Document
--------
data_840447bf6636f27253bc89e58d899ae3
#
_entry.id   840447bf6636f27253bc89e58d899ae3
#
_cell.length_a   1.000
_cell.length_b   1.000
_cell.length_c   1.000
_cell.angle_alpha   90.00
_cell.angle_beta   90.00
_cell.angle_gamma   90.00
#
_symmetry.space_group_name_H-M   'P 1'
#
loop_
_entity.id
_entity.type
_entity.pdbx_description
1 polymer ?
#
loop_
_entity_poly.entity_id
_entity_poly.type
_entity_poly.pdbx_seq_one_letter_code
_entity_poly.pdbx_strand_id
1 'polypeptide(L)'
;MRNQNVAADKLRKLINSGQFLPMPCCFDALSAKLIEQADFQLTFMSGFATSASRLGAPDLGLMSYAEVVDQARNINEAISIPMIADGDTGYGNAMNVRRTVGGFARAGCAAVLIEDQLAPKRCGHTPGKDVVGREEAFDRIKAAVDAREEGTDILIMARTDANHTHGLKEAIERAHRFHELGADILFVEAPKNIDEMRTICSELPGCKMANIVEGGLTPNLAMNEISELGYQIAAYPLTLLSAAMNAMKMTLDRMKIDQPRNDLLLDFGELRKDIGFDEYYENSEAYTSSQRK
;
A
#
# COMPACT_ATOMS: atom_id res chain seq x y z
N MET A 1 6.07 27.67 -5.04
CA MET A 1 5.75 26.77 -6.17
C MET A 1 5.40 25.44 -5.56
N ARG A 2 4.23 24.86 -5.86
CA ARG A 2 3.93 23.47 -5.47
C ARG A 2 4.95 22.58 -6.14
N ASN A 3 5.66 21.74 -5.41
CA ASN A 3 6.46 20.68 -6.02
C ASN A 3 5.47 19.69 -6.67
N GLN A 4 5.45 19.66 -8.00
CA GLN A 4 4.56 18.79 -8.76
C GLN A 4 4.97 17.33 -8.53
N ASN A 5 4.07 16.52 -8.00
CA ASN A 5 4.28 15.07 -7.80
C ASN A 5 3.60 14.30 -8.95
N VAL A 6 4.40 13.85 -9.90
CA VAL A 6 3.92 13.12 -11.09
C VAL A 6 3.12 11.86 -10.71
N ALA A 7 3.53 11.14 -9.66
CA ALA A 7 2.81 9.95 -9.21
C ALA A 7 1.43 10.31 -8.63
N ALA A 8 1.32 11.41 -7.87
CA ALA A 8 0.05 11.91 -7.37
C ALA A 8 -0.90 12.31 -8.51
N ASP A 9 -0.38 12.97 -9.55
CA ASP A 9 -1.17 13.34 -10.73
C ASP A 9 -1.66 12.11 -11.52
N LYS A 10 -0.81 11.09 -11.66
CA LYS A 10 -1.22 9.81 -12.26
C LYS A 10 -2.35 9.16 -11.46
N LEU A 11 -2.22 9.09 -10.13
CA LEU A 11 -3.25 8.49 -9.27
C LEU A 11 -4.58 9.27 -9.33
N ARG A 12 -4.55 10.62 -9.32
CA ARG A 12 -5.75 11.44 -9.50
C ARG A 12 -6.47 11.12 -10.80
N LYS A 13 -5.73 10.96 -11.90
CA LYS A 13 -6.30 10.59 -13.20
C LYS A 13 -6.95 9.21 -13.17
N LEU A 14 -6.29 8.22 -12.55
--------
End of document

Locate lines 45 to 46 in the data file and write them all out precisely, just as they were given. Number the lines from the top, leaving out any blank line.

C ASN A 5 3.60 14.30 -8.95
N VAL A 6 4.40 13.85 -9.90